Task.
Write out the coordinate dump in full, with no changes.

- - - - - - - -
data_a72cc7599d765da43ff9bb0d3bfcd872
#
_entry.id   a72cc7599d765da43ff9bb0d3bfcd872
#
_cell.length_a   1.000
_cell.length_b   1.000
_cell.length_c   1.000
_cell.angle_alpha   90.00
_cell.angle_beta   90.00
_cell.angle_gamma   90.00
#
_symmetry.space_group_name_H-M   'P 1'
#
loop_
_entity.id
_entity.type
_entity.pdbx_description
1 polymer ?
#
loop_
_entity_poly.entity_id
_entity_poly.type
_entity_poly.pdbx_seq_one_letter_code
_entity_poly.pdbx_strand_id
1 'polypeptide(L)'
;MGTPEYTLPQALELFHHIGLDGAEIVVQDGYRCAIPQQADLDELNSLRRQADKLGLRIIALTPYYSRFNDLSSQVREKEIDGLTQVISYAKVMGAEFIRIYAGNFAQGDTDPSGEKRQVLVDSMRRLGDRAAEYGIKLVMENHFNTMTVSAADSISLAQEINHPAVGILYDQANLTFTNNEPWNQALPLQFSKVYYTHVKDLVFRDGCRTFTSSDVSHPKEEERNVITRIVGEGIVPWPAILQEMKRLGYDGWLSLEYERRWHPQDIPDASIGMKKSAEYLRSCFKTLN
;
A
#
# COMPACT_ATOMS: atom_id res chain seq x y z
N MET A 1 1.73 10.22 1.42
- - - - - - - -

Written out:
data_a72cc7599d765da43ff9bb0d3bfcd872
#
_entry.id   a72cc7599d765da43ff9bb0d3bfcd872
#
_cell.length_a   1.000
_cell.length_b   1.000
_cell.length_c   1.000
_cell.angle_alpha   90.00
_cell.angle_beta   90.00
_cell.angle_gamma   90.00
#
_symmetry.space_group_name_H-M   'P 1'
#
loop_
_entity.id
_entity.type
_entity.pdbx_description
1 polymer ?
#
loop_
_entity_poly.entity_id
_entity_poly.type
_entity_poly.pdbx_seq_one_letter_code
_entity_poly.pdbx_strand_id
1 'polypeptide(L)'
;MGTPEYTLPQALELFHHIGLDGAEIVVQDGYRCAIPQQADLDELNSLRRQADKLGLRIIALTPYYSRFNDLSSQVREKEIDGLTQVISYAKVMGAEFIRIYAGNFAQGDTDPSGEKRQVLVDSMRRLGDRAAEYGIKLVMENHFNTMTVSAADSISLAQEINHPAVGILYDQANLTFTNNEPWNQALPLQFSKVYYTHVKDLVFRDGCRTFTSSDVSHPKEEERNVITRIVGEGIVPWPAILQEMKRLGYDGWLSLEYERRWHPQDIPDASIGMKKSAEYLRSCFKTLN
;
A
#
# COMPACT_ATOMS: atom_id res chain seq x y z
N MET A 1 1.73 10.22 1.42